Book List, Staff Post

Read-Together Books for Grandparents Day

In his dedication to his goddaughter, Lucy, in The Lion, the Witch, and the Wardrobe, C.S. Lewis wrote:

I wrote this book for you, but when I began it I had not realized that girls grow quicker than books. As a result you are already too old for fairy tales, and by the time it is printed and bound you will be older still. But someday you will be old enough to start reading fairy tales again. You can then take it down from some upper shelf, dust it off, and tell me what you think of it. I shall probably be too deaf to hear, and too old to understand, a word you say, but I shall still be.

This quote has always made me think of my Nana, and all the many books we shared together. So in honor of Grandparents Day, here is a list of fun fairy tale classics for those young and old enough to read together and enjoy.

Series to Share

Getting hooked on a series as a family is (in my personal opinion) one of the most amazing things ever. So if you feel like getting swept away in epic tales of adventure, here are just a couple of my favorite classic fairy tale series.

The Chronicles of Narnia by C. S. Lewis

As we kicked this post off with C.S. Lewis, the first classic fairy tale series I’ll be recommending is The Chronicles of Narnia.

While almost everyone is familiar with The Lion, the Witch, and the Wardrobe, the other six books in this classic series are just as exciting and breathtakingly well told. The books tell the story of not just the victory of the Pevensie children over the White Witch, but chronicles the entire history of Narnia from beginning to end, with exciting adventures of old and new characters that populate the world with each book.

Now, there has been some dispute over what order to read these books in ever since they were republished with an actual number order on each. The original publication order of the books in The Chronicles of Narnia is listed below. 

  • The Lion, the Witch, and the Wardrobe
  • Prince Caspian
  • The Voyage of the Dawn Treader
  • The Silver Chair
  • The Horse and his Boy
  • The Magician’s Nephew
  • The Last Battle

C.S. Lewis himself is quoted as saying that if he had to choose an order to read the books in, this would be the way he would read them. However, he also says in that same quote that as he didn’t actually plan the series out beforehand, in fact he didn’t even think it would be a series at all, that it doesn’t really matter which order they are read in.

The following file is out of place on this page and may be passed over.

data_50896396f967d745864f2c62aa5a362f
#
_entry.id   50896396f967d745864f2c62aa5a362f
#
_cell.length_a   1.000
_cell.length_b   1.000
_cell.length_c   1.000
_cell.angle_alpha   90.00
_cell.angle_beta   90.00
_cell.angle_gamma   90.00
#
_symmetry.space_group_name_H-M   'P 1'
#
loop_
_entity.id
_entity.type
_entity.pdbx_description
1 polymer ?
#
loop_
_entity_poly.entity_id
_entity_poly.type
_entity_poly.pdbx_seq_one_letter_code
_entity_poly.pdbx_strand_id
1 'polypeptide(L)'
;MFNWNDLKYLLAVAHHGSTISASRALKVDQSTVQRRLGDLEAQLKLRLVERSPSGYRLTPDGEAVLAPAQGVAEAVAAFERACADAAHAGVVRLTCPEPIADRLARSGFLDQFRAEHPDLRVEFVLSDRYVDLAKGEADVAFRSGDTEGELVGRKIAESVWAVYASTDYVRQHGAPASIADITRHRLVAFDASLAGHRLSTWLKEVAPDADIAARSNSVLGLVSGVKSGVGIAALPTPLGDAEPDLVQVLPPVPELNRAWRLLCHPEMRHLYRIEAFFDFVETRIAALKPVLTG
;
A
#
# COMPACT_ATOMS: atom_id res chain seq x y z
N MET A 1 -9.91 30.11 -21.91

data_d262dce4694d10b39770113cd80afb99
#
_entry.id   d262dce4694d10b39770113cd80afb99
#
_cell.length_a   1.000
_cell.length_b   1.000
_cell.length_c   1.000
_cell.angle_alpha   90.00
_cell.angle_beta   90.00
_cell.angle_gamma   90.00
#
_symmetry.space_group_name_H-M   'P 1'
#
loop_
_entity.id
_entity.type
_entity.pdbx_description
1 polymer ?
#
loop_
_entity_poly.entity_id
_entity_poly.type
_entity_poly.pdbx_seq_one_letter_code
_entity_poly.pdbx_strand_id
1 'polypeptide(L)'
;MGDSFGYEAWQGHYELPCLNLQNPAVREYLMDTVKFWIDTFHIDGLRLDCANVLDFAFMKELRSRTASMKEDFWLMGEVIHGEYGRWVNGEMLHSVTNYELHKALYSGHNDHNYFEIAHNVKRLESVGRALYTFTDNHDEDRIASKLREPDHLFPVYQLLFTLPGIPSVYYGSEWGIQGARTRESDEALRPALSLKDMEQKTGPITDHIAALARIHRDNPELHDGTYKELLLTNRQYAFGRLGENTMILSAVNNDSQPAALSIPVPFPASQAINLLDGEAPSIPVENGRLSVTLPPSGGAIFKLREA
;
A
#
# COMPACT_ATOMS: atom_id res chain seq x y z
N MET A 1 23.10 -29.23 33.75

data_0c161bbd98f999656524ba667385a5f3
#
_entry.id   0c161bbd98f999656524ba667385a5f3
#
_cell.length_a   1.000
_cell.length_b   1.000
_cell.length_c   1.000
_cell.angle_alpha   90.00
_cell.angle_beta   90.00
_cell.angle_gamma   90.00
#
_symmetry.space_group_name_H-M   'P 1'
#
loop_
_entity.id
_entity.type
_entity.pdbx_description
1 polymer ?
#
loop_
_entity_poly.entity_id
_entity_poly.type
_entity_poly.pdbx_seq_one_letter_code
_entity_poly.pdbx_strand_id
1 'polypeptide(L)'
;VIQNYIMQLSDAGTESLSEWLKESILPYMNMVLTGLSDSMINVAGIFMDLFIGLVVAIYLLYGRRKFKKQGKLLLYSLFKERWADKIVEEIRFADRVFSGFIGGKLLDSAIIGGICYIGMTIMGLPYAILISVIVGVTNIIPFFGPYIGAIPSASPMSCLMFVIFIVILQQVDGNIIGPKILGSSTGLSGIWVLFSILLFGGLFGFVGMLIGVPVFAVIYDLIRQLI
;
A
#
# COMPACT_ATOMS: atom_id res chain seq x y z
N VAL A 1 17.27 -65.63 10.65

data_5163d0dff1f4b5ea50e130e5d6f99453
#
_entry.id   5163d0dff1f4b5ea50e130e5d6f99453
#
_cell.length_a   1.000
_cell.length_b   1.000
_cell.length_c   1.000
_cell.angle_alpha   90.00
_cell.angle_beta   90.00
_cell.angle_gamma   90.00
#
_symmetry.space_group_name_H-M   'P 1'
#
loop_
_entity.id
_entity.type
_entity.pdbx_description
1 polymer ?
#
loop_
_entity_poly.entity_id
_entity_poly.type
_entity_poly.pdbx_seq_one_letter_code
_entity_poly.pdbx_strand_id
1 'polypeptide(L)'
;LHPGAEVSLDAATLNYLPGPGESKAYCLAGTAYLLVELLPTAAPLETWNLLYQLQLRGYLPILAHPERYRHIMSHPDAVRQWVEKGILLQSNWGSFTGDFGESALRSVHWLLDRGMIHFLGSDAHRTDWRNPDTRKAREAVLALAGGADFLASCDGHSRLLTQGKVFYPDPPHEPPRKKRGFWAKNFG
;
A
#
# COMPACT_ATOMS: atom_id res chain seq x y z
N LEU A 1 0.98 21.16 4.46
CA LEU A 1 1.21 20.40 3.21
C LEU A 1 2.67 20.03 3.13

Personally, I take Lewis’s view. After all, does it really matter how you get through the wardrobe, as long as you get there together?

The Dark is Rising Sequence by Susan Cooper

This classic series may be a little less well known than The Chronicles of Narnia, but Susan Cooper’s The Dark is Rising Sequence is an iconic work of fantasy. A true good vs. evil tale where the forces of the Light are always at war with the forces of the Dark, each book is its own exciting tale, falling seamlessly into the next, all leading up to an epic final battle.

The series itself centers around several characters who are destined to fight together for the Light in its current conflict with the Dark: The Drew children, Simon, Jane, and Barny, Will Stanton, Bran Davies, and Merriman Lyon who brings all the children together. Merriman is the only character that appears in all five books of the sequence, with the others appearing both together and separately throughout the series until the last book where they all come together for the final battle. The order of the books is listed below.

  • Over Sea, Under Stone (9780689840357)
  • The Dark is Rising (Newbery Honor, 1974) (9780689829833)
  • Greenwitch (9780689840340)
  • The Grey King (Newbery Medal, 1976) (9780689829840)
  • Silver on the Tree (9780689840333)